Friday, October 14th was a frightening and memorable night for Sunset residents, as police conducted a major neighborhood manhunt for a suspect who shot and critically injured an SFPD officer.
The officer, 25-year-old Kevin Downs, was admitted to SF General Hospital in critical condition. The man who shot him, 26-year-old Pacifica resident Nicholas McWherter, was also shot in the subsequent manhunt and arrest, and died two days later.
SFPD tactical unit set up near 26th and Vicente. Officers on scene asking people to stay back for "safety reasons" pic.twitter.com/5GeuVOXlVx— Cate Cauguiran (@CateCauguiran) October 15, 2016
Many feared for the fate of Downs, who was partially paralyzed in the wake of the shooting. "One centimeter down, and this may have been a fatality for the officer," acting SFPD chief Toney Chaplin told reporters at the time.
But our partners at ABC7 checked in with Downs, and found him well on the path to recovery, with hopes of returning to full duty later in the spring.
Downs, who lives in the North Bay with his wife, Corey, was one of several officers to respond to a 911 call at the Big 5 Sporting Goods store at Lakeshore Plaza, where McWherter was allegedly threatening customers. Downs and his partner chased McWherter on foot, and he fired three shots at them at nearby Everglade Drive, one of which struck Downs in the head.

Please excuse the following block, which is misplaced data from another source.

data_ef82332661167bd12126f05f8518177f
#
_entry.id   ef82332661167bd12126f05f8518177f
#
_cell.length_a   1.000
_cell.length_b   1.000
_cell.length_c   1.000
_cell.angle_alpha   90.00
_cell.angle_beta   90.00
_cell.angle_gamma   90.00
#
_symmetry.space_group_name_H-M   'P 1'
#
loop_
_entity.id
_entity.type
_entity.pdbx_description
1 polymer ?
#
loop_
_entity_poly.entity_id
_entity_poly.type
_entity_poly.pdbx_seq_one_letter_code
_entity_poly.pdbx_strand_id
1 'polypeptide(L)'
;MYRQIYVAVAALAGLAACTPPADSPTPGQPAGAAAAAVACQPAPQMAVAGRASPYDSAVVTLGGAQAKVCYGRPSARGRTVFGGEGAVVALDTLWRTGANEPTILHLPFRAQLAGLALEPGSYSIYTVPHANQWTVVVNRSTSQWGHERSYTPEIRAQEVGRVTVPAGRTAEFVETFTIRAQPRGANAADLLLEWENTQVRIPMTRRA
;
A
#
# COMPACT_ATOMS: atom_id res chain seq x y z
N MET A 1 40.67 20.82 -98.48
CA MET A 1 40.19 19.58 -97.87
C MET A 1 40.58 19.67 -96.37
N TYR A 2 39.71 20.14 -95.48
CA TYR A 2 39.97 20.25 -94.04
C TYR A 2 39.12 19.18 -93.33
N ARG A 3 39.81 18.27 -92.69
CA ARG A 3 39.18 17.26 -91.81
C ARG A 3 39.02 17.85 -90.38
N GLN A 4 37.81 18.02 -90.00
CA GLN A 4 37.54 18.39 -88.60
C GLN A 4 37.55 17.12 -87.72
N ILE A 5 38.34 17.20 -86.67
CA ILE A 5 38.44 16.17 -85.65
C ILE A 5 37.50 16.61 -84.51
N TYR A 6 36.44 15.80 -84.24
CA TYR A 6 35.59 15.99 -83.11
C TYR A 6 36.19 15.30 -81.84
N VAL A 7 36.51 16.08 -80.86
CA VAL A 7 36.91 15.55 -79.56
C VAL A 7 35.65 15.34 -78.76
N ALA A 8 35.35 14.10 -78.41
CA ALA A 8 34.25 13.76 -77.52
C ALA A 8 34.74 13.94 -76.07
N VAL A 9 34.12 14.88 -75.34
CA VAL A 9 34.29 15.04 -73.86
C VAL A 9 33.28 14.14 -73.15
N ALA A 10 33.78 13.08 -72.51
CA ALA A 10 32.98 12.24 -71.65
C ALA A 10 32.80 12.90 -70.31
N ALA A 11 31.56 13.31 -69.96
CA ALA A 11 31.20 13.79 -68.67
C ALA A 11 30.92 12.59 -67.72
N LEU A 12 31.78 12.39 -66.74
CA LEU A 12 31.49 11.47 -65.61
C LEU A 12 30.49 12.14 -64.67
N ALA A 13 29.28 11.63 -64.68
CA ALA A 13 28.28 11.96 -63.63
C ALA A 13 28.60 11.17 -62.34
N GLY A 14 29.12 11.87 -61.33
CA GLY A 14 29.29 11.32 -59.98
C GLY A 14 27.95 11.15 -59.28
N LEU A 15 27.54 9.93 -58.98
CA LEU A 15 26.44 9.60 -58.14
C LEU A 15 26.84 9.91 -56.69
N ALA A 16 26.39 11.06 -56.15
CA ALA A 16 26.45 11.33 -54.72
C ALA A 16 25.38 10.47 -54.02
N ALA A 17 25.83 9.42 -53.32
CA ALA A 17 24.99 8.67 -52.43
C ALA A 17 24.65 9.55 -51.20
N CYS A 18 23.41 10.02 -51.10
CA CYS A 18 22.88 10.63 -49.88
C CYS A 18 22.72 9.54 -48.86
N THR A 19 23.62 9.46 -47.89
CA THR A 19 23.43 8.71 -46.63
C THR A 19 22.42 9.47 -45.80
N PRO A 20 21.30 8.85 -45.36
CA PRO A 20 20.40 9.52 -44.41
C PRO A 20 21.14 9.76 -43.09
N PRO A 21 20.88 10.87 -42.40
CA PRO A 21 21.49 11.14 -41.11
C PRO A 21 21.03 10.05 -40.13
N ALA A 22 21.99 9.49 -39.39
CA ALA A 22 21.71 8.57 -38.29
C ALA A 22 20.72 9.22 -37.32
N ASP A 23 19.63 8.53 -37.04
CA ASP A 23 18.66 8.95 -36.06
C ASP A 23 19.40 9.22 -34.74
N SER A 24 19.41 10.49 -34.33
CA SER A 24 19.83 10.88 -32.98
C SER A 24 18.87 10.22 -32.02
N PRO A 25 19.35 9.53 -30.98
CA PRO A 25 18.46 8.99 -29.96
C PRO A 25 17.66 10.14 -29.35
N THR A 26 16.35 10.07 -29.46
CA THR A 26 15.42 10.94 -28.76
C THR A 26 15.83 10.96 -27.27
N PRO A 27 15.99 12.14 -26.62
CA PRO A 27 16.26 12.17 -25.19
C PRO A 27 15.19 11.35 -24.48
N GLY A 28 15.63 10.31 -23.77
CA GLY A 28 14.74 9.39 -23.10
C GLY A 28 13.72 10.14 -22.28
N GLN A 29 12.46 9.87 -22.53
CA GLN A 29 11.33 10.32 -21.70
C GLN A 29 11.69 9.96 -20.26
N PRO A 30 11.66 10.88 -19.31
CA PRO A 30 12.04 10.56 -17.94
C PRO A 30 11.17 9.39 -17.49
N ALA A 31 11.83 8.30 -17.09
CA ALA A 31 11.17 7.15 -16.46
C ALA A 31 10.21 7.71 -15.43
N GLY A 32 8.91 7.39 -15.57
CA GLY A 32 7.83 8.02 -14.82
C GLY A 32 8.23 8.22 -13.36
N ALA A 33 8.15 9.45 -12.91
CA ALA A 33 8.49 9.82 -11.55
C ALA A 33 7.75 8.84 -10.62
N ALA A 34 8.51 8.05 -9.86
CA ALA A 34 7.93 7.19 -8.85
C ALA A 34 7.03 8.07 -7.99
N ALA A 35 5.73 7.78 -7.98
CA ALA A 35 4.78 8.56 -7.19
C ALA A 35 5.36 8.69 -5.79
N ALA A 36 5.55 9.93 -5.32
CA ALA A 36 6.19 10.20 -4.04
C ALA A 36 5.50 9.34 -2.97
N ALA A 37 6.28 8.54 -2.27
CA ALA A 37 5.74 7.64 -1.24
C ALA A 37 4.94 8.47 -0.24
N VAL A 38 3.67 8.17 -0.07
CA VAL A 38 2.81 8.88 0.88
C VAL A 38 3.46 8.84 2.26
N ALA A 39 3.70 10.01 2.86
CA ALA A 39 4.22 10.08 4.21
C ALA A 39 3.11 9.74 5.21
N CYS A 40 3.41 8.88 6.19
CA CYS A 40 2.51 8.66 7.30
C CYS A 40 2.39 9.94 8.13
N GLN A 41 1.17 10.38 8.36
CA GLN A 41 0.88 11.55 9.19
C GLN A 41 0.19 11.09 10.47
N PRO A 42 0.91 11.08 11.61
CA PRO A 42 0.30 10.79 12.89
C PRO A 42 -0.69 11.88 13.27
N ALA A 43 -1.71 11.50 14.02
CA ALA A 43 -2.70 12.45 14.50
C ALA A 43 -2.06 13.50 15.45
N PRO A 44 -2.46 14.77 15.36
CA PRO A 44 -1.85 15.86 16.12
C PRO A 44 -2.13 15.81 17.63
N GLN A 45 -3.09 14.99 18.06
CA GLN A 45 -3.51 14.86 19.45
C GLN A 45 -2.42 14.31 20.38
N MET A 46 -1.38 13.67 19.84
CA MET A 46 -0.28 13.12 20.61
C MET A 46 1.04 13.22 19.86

As Downs was rushed to the hospital, police undertook a significant manhunt at Stern Grove, ultimately cornering McWherter at a playground near 28th Avenue & Vicente.
McWherter, who refused to relinquish his weapon, was ultimately shot by police, and died at SF General that Sunday. He was homeless before the incident, and is believed to have been suffering from serious mental health issues.
At SF General, Downs spent six days in intensive care, and had a titanium plate installed in his skull. He initially had no movement in his right leg, and was "very clumsy," he told ABC7. (A GoFundMe campaign for his recovery took in more than $38,000.)
But after months of intensive rehabilitation, Downs is once again walking. He and Corey have even returned to working at their nonprofit Ranchin' Vets, which they founded in college. It helps returning soldiers reintegrate into civilian life through paid jobs on farms and ranches.
Despite his near-fatal injury, Downs told ABC7 that he's glad he's the officer who was struck.
"There was definitely somebody with a greater power watching me that night," he said. "I'm glad it was me who was shot. I wouldn't have wanted to see my brothers in that position."
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